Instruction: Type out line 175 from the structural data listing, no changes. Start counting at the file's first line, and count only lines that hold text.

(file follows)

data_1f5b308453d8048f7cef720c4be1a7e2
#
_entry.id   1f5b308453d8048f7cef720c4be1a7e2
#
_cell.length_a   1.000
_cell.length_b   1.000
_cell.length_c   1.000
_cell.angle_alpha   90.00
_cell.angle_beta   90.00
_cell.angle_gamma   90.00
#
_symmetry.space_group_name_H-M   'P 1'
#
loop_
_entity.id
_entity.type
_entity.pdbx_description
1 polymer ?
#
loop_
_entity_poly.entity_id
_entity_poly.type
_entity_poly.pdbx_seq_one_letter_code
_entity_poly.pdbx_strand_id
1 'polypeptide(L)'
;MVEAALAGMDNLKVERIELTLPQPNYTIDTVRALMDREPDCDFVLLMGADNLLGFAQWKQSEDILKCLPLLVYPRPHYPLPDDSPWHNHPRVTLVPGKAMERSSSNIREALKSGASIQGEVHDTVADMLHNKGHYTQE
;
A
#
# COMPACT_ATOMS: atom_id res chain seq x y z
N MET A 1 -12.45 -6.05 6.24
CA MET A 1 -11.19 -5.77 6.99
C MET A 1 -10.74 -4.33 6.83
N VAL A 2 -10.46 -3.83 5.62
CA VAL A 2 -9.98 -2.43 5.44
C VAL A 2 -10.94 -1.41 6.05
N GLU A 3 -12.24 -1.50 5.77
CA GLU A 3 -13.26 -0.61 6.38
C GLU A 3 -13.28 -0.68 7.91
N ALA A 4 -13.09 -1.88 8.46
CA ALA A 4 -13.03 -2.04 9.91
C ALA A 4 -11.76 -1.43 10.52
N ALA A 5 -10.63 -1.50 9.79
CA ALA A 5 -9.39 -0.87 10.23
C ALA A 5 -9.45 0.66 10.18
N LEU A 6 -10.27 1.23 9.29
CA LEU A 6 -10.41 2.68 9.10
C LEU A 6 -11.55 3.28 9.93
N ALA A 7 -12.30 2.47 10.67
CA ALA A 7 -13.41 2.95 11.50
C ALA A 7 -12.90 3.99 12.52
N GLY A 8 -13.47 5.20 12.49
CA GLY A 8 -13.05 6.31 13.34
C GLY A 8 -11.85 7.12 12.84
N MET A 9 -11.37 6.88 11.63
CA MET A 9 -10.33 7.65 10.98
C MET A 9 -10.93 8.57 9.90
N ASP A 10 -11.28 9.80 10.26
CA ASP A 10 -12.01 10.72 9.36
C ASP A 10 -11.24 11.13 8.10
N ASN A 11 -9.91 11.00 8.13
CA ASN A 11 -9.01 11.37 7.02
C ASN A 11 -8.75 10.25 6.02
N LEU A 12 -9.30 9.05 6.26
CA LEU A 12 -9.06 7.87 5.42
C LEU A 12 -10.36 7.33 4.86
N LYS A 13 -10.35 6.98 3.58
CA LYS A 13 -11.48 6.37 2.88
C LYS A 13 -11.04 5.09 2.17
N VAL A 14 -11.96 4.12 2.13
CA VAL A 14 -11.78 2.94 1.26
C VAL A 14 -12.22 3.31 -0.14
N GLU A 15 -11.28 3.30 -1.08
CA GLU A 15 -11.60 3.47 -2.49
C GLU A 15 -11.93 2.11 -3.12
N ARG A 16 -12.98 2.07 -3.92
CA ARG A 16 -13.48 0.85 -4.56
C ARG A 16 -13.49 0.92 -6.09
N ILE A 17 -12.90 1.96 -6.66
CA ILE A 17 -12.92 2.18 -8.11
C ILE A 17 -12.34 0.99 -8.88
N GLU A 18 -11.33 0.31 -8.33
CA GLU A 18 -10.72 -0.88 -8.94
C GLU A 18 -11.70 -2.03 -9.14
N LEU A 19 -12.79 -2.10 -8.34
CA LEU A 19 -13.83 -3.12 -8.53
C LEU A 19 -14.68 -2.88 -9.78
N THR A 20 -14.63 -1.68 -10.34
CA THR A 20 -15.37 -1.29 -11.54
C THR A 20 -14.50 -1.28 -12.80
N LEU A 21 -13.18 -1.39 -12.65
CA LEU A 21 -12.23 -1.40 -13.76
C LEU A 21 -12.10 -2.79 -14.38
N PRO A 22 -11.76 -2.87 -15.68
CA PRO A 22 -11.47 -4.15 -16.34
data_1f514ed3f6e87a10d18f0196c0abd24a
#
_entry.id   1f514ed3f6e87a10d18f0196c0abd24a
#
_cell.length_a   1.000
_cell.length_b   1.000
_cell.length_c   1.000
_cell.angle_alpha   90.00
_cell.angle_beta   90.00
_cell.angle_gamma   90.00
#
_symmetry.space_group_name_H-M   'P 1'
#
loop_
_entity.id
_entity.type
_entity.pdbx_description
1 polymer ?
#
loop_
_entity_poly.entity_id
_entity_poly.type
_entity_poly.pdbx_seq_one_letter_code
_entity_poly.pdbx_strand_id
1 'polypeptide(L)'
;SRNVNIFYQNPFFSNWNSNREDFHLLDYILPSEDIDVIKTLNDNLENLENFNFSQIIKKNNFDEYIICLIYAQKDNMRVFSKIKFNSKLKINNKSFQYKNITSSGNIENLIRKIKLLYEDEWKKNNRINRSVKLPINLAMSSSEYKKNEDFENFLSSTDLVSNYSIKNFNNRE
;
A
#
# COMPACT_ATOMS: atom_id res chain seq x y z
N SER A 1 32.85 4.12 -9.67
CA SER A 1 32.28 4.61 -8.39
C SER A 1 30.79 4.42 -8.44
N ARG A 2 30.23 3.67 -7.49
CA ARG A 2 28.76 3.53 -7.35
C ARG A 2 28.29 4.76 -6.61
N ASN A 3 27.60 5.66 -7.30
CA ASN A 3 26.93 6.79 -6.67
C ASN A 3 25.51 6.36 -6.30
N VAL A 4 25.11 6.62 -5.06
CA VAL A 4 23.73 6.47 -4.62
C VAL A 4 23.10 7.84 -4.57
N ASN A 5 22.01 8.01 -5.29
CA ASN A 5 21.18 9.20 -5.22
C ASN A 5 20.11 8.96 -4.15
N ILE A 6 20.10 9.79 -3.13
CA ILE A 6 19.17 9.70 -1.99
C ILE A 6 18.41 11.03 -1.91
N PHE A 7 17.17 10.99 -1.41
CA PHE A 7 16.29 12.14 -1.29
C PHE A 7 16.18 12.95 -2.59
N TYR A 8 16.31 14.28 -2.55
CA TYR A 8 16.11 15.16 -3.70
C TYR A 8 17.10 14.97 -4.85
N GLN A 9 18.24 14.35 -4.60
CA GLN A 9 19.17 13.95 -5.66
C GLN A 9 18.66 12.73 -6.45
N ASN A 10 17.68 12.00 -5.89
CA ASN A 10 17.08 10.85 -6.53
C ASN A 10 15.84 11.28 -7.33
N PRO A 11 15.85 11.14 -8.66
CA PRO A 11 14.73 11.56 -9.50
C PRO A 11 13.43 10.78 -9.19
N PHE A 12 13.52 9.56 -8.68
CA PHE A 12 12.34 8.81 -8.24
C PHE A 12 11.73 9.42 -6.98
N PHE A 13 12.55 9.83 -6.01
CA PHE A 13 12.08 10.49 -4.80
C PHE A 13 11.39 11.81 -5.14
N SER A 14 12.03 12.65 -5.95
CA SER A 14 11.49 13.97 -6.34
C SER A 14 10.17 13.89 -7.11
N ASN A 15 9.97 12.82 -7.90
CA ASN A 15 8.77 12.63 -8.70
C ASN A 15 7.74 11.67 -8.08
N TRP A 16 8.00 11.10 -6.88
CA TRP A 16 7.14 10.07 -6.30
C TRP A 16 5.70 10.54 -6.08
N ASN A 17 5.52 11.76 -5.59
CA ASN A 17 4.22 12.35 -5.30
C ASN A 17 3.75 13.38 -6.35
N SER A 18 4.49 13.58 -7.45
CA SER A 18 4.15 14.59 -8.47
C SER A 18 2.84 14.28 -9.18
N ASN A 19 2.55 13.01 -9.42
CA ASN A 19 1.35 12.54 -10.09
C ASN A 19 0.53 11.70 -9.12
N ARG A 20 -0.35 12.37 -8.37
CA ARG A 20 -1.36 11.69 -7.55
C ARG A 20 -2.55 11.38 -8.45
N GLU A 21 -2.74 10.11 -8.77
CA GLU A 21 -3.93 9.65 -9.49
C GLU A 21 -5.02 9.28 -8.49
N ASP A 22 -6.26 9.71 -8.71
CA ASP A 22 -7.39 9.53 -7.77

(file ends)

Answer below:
CA ASN A 17 4.22 12.35 -5.30